This book should be required reading for all new MBA graduates who're about to start working for an investment bank, and every one who cares about what happens to the financial system and wants to understand how we got to the disaster of 2008. This is the 5th book I've read about the financial crisis this year, and it's one of the best. Whether you are working in financial markets or are someone who skips the business pages because you find them really boring, you'll get a lot out of this book. It's extremely readable, and there isn't the snide tone that comes through in lots of financial crisis reporting.

Throughout, McGee is balanced in her coverage of why decisions were made and what was wrong. The most interesting parts of the book, and the bits that will be new to readers who've already read Too Big to Fail or The Big Short, is the excellent discussion of the private equity boom and the changes that go back 20 years, not the most recent stuff. The chapter on regulatory failure was great, but could have been 5 times as long as it was. The fragmentation of the regulatory agencies and their incentives to placate the companies they regulate in the US have a lot to answer for. I also think there isn't enough in the book about how CDOs have been a good development - there are plenty of Americans who benefited from securitisation of home loans through greater housing affordability. Not everything that comes out of a bubble is bad. But these are minor quibbles.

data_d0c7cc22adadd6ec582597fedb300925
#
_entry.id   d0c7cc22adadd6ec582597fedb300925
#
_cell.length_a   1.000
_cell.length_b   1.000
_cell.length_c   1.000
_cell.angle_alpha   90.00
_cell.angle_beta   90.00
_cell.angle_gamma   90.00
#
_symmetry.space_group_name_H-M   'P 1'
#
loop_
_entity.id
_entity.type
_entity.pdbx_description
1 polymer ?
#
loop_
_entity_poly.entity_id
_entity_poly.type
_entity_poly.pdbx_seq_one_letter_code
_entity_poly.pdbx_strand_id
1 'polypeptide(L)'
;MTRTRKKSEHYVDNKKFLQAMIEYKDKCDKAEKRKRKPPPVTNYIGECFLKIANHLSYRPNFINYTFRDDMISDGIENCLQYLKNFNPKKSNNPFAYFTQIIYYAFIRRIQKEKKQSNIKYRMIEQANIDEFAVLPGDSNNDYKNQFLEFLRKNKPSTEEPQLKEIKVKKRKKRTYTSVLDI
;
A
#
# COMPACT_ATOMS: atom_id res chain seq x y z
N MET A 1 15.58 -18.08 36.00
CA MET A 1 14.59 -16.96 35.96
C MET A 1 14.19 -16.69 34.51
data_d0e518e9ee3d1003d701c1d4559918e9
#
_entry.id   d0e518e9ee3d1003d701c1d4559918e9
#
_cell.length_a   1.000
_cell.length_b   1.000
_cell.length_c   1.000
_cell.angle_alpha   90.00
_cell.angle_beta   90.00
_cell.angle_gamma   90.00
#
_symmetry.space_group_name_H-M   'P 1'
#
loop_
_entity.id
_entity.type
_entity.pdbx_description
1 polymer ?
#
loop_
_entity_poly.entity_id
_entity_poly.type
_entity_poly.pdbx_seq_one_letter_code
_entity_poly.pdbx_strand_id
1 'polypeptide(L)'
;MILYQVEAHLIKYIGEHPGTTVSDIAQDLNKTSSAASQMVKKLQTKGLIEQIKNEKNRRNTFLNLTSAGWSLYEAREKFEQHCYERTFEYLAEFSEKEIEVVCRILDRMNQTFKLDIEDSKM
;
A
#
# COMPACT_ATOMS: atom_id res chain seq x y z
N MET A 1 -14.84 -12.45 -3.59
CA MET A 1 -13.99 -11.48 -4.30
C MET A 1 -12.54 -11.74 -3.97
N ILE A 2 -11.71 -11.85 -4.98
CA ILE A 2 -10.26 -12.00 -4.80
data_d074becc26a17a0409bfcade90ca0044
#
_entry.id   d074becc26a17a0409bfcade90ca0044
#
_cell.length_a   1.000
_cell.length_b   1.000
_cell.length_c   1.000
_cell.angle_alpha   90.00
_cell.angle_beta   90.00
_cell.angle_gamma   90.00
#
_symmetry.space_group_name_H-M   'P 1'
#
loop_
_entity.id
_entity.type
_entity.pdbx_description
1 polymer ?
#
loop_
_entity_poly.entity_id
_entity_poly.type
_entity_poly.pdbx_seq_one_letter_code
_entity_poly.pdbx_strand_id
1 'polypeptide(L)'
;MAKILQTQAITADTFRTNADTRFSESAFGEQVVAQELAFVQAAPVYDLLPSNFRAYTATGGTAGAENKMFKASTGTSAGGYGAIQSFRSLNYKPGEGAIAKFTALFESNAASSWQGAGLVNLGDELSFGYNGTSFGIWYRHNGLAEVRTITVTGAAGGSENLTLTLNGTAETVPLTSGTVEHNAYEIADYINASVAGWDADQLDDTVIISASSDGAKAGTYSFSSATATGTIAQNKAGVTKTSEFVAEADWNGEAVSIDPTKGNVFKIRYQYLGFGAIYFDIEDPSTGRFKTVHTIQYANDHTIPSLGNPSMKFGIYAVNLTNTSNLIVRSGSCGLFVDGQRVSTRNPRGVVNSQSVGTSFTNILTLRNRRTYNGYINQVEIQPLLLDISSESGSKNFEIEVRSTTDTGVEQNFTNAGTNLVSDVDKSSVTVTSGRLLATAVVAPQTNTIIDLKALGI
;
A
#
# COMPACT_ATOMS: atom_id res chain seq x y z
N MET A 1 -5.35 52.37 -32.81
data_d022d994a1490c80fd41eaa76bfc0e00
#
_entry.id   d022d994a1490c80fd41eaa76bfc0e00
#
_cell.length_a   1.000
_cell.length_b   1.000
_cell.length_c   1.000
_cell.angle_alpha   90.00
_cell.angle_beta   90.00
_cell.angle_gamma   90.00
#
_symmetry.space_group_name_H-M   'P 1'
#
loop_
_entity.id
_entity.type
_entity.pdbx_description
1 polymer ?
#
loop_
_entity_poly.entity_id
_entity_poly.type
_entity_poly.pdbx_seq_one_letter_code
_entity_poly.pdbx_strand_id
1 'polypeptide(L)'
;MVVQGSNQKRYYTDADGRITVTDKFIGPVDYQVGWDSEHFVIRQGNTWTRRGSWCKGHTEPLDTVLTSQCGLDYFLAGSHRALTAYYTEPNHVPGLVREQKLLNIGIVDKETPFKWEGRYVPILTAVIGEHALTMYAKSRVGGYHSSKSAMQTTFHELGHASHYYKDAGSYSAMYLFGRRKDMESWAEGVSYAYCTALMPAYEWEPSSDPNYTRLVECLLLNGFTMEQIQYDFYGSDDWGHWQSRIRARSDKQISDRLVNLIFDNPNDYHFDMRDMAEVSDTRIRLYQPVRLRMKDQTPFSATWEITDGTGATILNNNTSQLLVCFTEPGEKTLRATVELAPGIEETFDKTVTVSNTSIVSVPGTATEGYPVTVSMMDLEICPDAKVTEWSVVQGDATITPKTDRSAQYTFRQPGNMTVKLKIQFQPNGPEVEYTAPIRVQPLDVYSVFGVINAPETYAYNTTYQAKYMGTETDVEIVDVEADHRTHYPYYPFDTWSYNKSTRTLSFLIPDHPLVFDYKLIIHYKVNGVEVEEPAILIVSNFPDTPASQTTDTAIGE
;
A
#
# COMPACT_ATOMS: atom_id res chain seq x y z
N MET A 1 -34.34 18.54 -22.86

Disclosure: the author is an online friend, and sent me an early review copy of the book. I tried not to let this affect my review.
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reader richard, June 1, 2010 (view all comments by reader richard)
Not to put too fine a point on it, but does the world *really* need another book about The Meltdown That Ate Our Jobs? Do we *really* have anything left to learn about these greedy so-and-sos whose pursuit of their own profits gifted us with a huge expansion of the Federal debt?

In a word, yes.